An elderly man in Edinburgh disappears “into the malty shadows” of his pub, and at West Point, on a Saturday afternoon, a female cadet spots her father. “She broke into a run, her cap went askew for a moment, and into his strong American arms she fell.”
Great writers, of course, do more than observe; they make something of their observations. At the airport in Toronto, Morris spots “a middle-aged woman in a fur hat and a long coat of faded blue, held together by a leather belt evidently inherited from some earlier ensemble. She was burdened with many packages. . . . If she was not hurling questions at expressionless bystanders in theatrically broken English, she was muttering to herself in unknown tongues, or breaking into sarcastic laughter.” A little farther down we read: “I lost sight of the lady as she passed through customs . . . but she represented for me the archetypal immigrant, arriving at the emblematic immigrant destination of the late twentieth century, and I watched the confrontation with sympathy for both sides.”
In her life and work, Morris has made kindness her guiding ideal, so she is naturally drawn to it in others (the Portuguese, Texans). But a worldly tolerance is extended to almost everyone here: functionaries, beggars, tourists (whom professional travelers often love to denounce), a Greek flasher, and even her imagined masticators. “Their forebears used to be cannibals,” she writes, “but I would not mind being eaten in Fiji. The pot would be spiced, the cooking gentle, and the occasion in most ways merry.”
In fact, in addition to being an excellent guide for bloggers, Contact! is, through example, a marvelous how-to book. We learn (albeit a little late) how to deal with the Soviets: You tell your Intourist guide, as Morris did, that she’s being “unkind.” (Then her Russian emotions spill forth.) How to endure French superciliousness: You embrace it for the stately Gallic constant it is. And of course, we learn how to travel: forever alert, amenable, and understanding.
Which is not to say naïve. Paying a visit to Gamal Abdel Nasser, Morris finds the Egyptian president gracious and welcoming, but remembers that “he had talents of deception and conspiracy of a very high order.” Nasser is one of a few famous people who drop into these pages: King Hussein of Jordan, Francis Gary Powers (who, at his trial “was obviously frightened, and so was I”), Adolf Eichmann, Yves Saint-Laurent (“the Frenchest person I ever met”), Harry Truman, Tenzing Norgay seen coming down Everest with “a smile that illuminated the glacier” one day before becoming “one of the most famous men on earth.”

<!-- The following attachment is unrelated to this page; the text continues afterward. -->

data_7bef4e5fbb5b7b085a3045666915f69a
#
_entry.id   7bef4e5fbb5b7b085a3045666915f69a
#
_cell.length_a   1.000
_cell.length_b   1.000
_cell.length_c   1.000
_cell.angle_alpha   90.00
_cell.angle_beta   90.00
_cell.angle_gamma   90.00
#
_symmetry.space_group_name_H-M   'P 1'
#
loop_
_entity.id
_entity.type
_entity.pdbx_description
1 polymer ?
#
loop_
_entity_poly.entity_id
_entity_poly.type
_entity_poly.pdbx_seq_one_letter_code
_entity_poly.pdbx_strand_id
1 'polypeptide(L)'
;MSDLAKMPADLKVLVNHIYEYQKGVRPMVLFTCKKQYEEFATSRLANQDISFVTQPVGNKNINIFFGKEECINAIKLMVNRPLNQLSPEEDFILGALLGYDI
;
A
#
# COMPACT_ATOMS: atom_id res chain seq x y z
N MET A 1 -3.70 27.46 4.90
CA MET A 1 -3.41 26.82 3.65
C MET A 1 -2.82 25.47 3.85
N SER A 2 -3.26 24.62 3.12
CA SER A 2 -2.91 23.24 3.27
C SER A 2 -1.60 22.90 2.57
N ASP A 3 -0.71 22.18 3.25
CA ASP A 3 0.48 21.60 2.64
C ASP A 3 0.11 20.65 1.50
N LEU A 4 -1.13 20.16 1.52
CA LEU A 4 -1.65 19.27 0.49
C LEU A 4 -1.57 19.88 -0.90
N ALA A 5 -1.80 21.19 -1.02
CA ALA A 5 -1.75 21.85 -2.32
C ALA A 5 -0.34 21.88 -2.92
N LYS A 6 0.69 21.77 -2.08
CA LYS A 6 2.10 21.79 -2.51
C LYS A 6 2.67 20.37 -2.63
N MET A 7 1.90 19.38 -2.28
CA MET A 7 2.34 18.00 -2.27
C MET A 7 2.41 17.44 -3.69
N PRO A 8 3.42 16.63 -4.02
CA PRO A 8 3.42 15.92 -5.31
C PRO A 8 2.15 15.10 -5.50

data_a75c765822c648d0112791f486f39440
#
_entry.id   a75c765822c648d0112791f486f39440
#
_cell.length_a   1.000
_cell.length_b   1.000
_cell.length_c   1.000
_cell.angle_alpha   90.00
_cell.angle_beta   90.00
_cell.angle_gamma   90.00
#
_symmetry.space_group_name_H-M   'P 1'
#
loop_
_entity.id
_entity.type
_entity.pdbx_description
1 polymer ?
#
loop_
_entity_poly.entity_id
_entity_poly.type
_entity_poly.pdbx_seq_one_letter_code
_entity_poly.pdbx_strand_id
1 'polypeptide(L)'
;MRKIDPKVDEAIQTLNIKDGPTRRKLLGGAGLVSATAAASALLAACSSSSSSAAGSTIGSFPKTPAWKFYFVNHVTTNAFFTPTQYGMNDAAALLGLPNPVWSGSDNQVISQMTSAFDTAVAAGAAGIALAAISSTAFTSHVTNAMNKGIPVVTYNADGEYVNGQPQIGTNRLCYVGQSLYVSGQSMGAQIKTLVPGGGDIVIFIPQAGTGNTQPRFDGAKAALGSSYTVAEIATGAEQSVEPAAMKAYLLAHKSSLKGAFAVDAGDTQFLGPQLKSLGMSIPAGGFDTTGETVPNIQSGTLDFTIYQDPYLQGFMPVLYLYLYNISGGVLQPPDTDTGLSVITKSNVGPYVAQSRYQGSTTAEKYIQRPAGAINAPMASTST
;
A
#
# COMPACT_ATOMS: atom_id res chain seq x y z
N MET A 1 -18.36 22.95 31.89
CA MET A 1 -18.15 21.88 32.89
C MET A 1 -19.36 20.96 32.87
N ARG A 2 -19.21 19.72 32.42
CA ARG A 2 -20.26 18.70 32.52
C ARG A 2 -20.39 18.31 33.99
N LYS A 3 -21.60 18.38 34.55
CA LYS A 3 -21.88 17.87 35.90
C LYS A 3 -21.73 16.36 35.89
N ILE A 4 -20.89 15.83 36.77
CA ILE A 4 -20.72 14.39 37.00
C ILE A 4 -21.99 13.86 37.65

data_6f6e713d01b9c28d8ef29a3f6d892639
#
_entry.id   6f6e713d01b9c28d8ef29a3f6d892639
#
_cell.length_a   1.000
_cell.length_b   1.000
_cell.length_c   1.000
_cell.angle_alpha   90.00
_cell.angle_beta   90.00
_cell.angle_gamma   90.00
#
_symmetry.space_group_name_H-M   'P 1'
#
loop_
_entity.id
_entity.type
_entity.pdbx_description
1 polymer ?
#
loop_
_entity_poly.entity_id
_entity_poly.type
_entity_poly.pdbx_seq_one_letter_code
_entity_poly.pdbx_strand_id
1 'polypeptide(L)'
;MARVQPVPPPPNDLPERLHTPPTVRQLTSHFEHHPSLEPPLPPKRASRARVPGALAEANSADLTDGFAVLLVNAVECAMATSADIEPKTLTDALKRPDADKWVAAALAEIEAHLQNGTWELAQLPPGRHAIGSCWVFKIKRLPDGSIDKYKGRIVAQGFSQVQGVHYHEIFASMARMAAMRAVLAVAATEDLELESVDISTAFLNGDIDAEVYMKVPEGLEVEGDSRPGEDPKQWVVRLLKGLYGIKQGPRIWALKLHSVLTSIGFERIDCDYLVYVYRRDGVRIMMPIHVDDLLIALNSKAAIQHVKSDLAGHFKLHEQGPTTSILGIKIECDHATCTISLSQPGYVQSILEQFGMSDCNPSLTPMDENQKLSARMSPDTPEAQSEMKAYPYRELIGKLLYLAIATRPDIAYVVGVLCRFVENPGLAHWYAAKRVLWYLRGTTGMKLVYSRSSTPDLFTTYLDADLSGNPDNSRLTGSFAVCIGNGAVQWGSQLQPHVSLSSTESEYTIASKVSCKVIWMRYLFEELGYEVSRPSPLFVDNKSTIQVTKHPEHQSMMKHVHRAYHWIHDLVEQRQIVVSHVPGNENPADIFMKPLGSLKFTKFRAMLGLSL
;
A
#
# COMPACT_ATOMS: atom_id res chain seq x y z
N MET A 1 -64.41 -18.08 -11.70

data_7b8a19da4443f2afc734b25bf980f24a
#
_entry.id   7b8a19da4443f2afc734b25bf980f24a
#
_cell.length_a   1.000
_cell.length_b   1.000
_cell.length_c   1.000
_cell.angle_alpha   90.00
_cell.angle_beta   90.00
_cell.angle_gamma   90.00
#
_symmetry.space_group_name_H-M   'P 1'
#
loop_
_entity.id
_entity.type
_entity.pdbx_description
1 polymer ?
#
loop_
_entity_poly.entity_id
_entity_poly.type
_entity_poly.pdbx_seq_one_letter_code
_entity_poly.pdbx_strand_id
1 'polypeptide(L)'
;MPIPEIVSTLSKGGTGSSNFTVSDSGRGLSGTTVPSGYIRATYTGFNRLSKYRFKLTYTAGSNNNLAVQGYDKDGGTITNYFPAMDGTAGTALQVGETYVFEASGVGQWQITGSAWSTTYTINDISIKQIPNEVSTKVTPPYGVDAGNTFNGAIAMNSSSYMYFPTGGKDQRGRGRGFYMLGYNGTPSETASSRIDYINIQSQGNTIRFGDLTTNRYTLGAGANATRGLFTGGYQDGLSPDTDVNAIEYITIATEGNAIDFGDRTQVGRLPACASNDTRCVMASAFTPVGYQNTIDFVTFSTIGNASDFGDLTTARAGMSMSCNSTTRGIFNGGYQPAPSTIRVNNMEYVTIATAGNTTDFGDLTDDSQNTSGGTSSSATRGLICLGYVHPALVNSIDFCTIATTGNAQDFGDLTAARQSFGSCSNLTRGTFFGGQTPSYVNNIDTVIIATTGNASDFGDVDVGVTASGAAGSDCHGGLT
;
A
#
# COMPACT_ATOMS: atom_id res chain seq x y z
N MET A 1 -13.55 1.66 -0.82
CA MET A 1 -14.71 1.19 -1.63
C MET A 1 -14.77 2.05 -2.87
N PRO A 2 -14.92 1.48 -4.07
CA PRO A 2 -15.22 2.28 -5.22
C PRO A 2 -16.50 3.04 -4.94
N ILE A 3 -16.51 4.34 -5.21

Though it is not mentioned here, James Morris was the reporter who sent the news of Norgay’s and Edmund Hillary’s conquest of Everest to the London Times, thus becoming (at least in journalistic circles) famous himself. The passage is indicative of the book’s rare and oblique autobiographical glimpses. There is a charming story about a daughter who, on a childhood visit to Brittany, saw an old woman smiling beatifically from a window and declared, “I want that lady.” A dramatic description of the National Eisteddfod, “the great cultural festival of the Welsh nation,” ends with the news that the poetry prize that year was taken by the author’s son Twm.
Set off by itself on page 91—dividing the book as it did her life—is “A Snatch of Sound in Morocco,” the country to which James traveled in 1972 for his sex change operation. The night before the procedure the music of a street flute floated up to his room and he perceived it as “flights of angels.”
Morris has lived an almost unfathomably comprehensive life—crossing borders of gender as well as geography—and as yet another book shows, she has been tireless, cheerful, and brilliant in describing it.
Thomas Swick is the author, most recently, of A Way to See the World: From Texas to Transylvania with a Maverick Traveler.